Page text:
Healthy boundaries are essential for everyone. They’re the invisible guardrails that help us prioritize our needs in order to maintain better relationships, a greater sense of self-respect, and a more balanced life overall.
Yet, boundaries can be tricky to consistently implement, especially when it comes to ourselves. We all struggle with how to set boundaries and when to do so, and most of us tend to occasionally let them slip. Whether it’s over-extending ourselves at work, agreeing to something that makes us uncomfortable, allowing toxic people or situations to drain us, or not providing ourselves the space we need for regular rest and self-care, it can happen to the best of us.
As a result, many people I speak to find themselves feeling trapped, exhausted, stressed, anxious, or depressed on a regular basis. If that sounds familiar, it may be time for you to rededicate yourself to self-compassion.
Understanding boundaries — where you may need them and how to assert them in a healthy and productive way — is crucial to stronger relationships and better mental health.
To explore this topic further, read on below.
Why Do Healthy Boundaries Matter?
Healthy boundaries help us stay connected and balanced. They prevent us from becoming overburdened, resentful, detached from those around us, and unmoored from our sense of self.
In simple terms, a boundary is something that helps us keep our own needs and identity separate from the demands of other people, spaces, or priorities. A boundary creates a limit on what we’ll tolerate, and where we draw the line.
We all need our own physical space sometimes, right? Think of the husband who converts the garage into a “man-cave,” or the co-worker who likes to go on long walks alone at lunchtime. In both cases, having those separate physical and emotional spaces allow the people in question to return to their marital or professional obligations with renewed attentiveness.
Of course, some people can take boundaries too far, or assert them in a toxic way.
When a boundary is healthy, it honors and respects not only your own wants and needs, both short- and long-term, but also those of the other people in your life. (Remember, the goal of self-care is to help you be the best possible version of yourself and make you the most proficient at showing up for the things that matter).
On the other hand, unhealthy boundaries often involve a disregard for the perspectives and needs of those around you. Putting yourself first sometimes can be healthy but be careful not to do it at the expense of others or your own long-term best interests. Likewise, you are most effective in asserting your boundaries when you assert them in a clear and unapologetic, but also respectful and calm way.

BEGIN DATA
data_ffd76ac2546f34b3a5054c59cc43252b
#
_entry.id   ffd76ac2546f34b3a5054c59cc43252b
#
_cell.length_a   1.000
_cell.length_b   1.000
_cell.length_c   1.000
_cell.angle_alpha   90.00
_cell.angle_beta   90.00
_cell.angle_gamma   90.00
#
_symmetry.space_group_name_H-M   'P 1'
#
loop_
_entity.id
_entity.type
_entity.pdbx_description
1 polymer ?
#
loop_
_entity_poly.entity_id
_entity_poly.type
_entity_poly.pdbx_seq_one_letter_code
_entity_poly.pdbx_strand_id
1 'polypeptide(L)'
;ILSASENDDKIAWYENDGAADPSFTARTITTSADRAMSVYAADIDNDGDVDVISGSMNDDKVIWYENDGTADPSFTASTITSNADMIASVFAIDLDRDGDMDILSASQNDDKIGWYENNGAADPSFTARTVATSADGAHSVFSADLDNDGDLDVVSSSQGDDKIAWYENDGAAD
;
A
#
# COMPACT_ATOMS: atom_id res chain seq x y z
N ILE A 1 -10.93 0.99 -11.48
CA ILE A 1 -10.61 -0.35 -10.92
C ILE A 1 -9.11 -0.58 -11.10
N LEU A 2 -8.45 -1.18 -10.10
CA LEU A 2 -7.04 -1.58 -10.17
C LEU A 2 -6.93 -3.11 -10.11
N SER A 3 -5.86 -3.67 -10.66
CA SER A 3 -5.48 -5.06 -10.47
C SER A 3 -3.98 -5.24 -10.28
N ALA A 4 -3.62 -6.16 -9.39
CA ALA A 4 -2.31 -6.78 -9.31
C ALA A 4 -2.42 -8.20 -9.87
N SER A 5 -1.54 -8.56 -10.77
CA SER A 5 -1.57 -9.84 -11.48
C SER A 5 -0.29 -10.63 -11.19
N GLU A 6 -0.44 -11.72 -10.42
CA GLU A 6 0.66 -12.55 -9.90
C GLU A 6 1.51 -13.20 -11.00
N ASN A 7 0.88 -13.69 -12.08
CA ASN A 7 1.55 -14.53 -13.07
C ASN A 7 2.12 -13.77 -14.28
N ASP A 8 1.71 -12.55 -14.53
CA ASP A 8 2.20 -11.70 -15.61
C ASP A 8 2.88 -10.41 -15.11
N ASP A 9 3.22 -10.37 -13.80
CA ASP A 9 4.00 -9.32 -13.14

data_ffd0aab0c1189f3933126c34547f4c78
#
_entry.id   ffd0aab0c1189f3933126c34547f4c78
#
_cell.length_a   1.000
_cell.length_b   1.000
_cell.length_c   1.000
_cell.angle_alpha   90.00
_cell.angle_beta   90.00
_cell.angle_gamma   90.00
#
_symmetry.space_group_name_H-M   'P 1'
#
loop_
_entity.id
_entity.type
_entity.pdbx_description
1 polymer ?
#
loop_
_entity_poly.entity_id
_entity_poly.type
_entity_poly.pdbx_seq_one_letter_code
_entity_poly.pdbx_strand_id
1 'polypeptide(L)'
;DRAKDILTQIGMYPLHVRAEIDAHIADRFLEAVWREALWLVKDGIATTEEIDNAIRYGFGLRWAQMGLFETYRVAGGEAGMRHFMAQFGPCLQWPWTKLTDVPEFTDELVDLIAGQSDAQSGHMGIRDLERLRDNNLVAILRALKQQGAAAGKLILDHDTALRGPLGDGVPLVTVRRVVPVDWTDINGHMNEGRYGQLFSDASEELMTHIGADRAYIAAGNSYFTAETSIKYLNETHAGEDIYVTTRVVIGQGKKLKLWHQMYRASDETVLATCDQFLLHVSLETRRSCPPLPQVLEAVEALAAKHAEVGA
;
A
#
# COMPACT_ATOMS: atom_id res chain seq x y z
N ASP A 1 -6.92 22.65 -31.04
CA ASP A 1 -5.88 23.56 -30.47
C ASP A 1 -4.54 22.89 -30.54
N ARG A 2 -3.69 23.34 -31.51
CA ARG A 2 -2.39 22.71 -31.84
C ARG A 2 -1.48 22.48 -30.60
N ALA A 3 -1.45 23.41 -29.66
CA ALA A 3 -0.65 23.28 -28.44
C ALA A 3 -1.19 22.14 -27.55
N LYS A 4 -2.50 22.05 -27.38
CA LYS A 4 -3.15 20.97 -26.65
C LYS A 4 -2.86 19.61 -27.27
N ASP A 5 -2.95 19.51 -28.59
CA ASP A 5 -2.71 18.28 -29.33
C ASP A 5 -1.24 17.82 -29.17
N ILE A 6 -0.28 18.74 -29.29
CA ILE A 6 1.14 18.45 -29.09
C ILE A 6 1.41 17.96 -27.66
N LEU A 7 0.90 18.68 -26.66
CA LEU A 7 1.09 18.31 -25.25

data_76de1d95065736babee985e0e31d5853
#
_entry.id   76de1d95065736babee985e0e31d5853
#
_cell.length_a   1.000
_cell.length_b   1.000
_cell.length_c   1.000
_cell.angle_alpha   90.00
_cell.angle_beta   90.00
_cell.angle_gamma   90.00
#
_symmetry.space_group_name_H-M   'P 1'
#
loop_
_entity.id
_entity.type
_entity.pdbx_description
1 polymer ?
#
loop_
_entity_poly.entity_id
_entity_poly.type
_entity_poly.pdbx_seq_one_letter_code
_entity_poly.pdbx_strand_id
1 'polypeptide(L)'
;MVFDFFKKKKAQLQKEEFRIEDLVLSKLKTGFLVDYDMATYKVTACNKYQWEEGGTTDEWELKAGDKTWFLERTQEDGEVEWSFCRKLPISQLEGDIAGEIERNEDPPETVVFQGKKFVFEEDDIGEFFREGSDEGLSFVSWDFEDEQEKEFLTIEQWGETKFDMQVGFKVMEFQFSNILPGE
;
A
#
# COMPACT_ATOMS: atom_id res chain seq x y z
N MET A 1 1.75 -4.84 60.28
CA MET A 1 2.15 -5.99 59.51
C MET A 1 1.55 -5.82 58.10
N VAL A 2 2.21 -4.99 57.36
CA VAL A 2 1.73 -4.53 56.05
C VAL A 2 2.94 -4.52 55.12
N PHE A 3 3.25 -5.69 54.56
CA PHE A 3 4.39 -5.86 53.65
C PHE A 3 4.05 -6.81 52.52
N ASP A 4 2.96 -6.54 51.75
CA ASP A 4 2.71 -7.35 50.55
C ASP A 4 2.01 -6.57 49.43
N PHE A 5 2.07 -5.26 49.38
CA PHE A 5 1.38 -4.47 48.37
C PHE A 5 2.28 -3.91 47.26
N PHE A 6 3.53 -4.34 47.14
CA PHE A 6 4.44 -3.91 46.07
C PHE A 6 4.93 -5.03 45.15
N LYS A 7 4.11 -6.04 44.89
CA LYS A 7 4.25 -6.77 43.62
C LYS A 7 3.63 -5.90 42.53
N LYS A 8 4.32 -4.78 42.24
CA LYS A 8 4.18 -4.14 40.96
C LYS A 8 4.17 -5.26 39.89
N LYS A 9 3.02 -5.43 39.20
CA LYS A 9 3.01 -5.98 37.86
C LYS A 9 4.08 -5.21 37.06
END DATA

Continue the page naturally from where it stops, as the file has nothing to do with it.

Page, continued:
As with many things in life, it’s a balancing act, and personal intuition does play a role.
What Are Some Examples of Healthy Boundaries?
Understanding your own limitations and needs requires a high level of self-awareness, and there is no single list of universal boundaries that applies to everyone. You are unique, and your boundaries will be, too. However, here are some common examples of healthy boundaries to activate your thinking:
- Saying “no,” and accepting when others say “no”
- Placing realistic limits on your sense of responsibility towards others
- Keeping your thoughts and feelings separate from those of others, and remembering that their thoughts and feelings are just as important
- Maintaining a core sense of identity and self-worth that does not stem from the approval of others
- Understanding what you are and are not comfortable with physically, emotionally, and professionally — and communicating those limits in a clear way
- Identifying when you need physical or emotional space, and unremorsefully taking it
How Do You Start Setting Healthy Boundaries?
Boundary setting doesn’t have to be a mysterious process; it’s a skill that you can develop, just like any other.
Start by listing your “hard limits,” your most important, non-negotiable priorities for how you will be treated by others, and how you will treat yourself. Take some time to consider these priorities and interrogate them to make sure they aren’t coming from a self-destructive place. Think about times in the past when you have felt uncomfortable, overwhelmed, or taken advantage of. Why did you feel that way? What boundary might have helped?
Many of us have certain ingrained emotional hang-ups that might make boundary setting uncomfortable. These can include fear of rejection, confrontation, or abandonment, unwarranted feelings of guilt or inadequacy, safety concerns, or the simple fact that boundary setting may not feel natural due to our social or cultural background. Naming and questioning these reactions can be helpful in reframing our thoughts.
Finally, start small, keep it simple, be consistent, and practice, practice, practice. It may feel awkward or even painful at first. That’s okay — if you are working towards healthy, beneficial goals, it’s okay if it takes some time. Remember, growth isn’t linear. Just keep trying again.
Most importantly, if you need some backup, don’t hesitate to find the support you need. This may take the form of friends and family, a support group or spiritual community, or either a therapist or coach.
If you want help developing actionable strategies to develop your emotional intelligence to effectively manage both yourself and others, contact me to schedule a meeting.